Zoos to the Rescue! OKC Curator Assists in Post-Hurricane Rebuilding Efforts

I have the best job in the world! Every day, I get to bring people closer to the natural world and help them make connections. One of the reasons I am so lucky is I get to work with some of the best people in the world. Anyone in the zoo field will tell you, we are one big family! As a curator, I look to my fellow zoo family members to help answer questions, share conservation successes and partner together to ensure the best experiences for our animals and guests. Just like family, we also support each other in hard times. So when the hurricanes took aim at several Association of Zoos and Aquariums (AZA) institutions, we were all ready to support our fellow facilities with whatever they needed. This is how I found myself traveling to the Naples Zoo as part of a five zoo partnership to get them back on their feet. 

The Naples Zoo was one of several AZA institutions affected by Hurricane Irma. It is located on the west coast of Florida close to where the hurricane made landfall. When the storm passed, it was revealed that the small zoo had been heavily damaged. Once communication was restored to the area, a recovery team consisting of Oklahoma City Zoo, Kansas City Zoo, Sedgwick County Zoo, St. Louis Zoo and Topeka Zoo reached out to coordinate a recovery effort. The most frustrating part of the effort was the time it took to be able to get into Naples. The entire area was without power and water for weeks. During this time, it was nearly impossible to physically get into the area.  In the meantime, we gathered supplies that would be needed to repair and rebuild. As soon as it was safe, 11 of us made the journey and saw firsthand what our zoo family had been through.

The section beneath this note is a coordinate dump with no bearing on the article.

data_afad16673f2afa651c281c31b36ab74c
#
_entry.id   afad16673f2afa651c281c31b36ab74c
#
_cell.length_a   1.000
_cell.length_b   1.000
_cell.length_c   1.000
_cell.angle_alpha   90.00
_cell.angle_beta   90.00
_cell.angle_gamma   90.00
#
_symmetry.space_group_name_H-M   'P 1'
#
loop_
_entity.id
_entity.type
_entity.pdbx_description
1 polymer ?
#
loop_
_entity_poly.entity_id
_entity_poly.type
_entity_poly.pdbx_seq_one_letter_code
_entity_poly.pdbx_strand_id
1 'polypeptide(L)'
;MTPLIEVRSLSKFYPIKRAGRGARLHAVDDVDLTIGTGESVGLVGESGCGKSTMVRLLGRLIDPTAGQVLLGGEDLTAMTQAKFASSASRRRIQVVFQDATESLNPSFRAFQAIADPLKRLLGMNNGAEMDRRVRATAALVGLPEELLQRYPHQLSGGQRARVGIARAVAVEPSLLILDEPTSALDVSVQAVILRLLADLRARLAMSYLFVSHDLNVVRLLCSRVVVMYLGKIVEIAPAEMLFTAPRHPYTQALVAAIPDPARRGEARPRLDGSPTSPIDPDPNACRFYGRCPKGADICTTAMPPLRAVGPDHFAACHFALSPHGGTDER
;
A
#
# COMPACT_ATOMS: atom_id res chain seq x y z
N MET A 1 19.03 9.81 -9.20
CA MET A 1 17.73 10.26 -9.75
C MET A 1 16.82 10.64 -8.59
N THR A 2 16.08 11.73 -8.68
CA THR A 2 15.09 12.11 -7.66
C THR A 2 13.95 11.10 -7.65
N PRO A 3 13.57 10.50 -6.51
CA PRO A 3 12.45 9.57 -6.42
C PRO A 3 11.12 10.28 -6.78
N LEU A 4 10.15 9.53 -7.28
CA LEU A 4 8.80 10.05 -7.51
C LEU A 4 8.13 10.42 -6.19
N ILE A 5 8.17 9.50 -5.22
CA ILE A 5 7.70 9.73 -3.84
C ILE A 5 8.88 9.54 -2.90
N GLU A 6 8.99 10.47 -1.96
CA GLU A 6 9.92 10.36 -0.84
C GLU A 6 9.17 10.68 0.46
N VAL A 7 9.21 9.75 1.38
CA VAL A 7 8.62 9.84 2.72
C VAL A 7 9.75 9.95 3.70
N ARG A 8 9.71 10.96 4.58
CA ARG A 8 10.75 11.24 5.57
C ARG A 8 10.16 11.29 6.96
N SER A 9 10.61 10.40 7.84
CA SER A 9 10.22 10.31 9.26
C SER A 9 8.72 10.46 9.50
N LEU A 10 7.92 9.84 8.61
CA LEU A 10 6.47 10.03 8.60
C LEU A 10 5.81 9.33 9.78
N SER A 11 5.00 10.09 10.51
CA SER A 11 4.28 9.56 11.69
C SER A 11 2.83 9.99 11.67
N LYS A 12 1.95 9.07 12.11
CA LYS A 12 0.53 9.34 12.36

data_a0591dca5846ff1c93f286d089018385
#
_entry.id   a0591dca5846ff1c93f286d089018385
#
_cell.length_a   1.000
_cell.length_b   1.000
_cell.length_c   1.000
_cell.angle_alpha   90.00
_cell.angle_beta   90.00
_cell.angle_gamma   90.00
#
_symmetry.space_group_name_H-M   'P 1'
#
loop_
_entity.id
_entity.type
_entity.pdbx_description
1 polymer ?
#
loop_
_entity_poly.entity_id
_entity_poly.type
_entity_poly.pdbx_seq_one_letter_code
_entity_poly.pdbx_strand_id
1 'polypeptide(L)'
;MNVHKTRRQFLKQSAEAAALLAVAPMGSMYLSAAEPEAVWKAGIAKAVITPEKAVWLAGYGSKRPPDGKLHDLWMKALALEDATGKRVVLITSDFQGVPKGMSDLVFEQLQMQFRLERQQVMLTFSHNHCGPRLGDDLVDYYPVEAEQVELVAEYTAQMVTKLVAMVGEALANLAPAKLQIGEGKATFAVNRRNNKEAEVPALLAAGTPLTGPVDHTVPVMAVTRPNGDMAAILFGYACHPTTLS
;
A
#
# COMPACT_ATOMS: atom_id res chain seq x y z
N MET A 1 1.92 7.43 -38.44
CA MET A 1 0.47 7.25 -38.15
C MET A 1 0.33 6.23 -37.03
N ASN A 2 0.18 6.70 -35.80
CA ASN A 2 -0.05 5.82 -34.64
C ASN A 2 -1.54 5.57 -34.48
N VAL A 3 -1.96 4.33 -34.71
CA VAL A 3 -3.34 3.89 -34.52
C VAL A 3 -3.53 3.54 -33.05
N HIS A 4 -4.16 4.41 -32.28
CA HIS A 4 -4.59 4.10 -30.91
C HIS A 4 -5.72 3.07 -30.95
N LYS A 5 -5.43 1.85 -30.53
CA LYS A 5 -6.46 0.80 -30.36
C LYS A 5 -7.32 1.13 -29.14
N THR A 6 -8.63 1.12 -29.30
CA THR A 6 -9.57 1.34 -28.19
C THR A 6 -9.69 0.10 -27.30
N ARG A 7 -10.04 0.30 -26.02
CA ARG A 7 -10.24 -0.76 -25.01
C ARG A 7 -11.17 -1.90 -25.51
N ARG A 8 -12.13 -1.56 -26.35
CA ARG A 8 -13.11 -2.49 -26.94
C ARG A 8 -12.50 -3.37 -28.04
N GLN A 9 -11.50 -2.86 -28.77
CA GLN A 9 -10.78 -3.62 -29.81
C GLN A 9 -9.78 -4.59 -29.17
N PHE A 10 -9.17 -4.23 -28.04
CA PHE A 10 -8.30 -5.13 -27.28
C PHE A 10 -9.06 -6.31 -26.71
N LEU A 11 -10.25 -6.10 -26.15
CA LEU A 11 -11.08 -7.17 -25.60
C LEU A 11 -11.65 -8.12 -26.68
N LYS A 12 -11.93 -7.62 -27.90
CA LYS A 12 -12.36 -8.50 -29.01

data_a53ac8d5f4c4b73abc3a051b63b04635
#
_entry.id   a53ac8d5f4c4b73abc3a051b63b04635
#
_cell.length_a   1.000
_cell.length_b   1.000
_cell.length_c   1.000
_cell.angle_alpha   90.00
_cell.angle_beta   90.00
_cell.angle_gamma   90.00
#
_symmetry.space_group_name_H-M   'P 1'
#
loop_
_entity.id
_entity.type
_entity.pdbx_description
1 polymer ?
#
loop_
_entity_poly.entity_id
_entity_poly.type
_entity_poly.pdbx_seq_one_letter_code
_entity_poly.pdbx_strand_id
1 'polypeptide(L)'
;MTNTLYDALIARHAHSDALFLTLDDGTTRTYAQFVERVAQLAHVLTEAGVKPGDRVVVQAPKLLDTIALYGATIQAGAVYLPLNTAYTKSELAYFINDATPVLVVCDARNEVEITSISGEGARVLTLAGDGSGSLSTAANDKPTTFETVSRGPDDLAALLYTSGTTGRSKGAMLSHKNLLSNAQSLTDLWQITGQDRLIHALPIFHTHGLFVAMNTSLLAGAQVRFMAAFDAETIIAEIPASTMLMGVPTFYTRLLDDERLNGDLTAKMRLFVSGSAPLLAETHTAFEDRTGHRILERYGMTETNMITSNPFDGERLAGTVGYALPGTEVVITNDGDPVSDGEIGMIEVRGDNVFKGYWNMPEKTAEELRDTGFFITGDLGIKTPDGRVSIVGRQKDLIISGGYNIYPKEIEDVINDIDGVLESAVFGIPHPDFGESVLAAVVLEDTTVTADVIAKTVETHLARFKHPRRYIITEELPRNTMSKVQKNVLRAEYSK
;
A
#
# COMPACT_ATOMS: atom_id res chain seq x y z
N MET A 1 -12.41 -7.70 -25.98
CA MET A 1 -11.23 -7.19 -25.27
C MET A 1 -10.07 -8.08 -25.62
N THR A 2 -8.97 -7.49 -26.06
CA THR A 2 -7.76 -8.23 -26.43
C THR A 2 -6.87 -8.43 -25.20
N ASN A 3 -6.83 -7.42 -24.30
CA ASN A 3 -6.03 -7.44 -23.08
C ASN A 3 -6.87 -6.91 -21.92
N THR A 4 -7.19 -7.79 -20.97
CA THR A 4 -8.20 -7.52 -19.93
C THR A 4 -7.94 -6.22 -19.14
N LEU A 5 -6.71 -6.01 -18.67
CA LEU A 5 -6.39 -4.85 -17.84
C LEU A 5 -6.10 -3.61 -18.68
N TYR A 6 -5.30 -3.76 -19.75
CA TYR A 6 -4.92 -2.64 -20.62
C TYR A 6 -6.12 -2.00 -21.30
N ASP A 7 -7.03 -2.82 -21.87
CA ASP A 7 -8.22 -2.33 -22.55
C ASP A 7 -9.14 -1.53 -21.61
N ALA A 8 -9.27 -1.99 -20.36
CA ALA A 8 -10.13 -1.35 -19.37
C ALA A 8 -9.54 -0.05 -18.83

We arrived to the welcome of dirt-strewn employees with huge smiles and got right to work. To say trees were everywhere was an understatement! The Naples Zoo was known for its botanical gardens, including two nearly century-old specimens planted by the founder that were lost in the storm. We split into groups to maximize the six days we were there. Half of us focused on the cleanup---removing trees, branches, destroyed fences and roofs. The other half focused on the rebuild---new fences, habitat reinforcement, and even constructing new buildings. While we encountered hindrances to our efforts, including heat and even more rain, we also had a lot of successes! Due to safety concerns, some of the zoo residents had been unable to go into outdoor yards since the storm had hit. Seeing the animals enjoy their newly repaired habitats made everything worth it. At the end of the six days, we had the zoo well on its way to a planned reopening of early October. We also made some lifelong friends in the Naples staff.

Why did I make this journey? Having lived in storm prone areas, I understand what they were dealing with. These folks had been working for several weeks straight at this point. They had no running water at their own homes and yet they were at the zoo cleaning up debris, rebuilding habitats and caring for the animals. When we chose a career in the zoo field, we all share a passion and a commitment not just to our zoo inhabitants but to all animals. None of us know what the future holds. Wildfires, hurricanes, and tornados are completely unpredictable. No matter what comes next, we are a family and we will face it together.

Kimberly Leser, curator of behavioral husbandry and welfare

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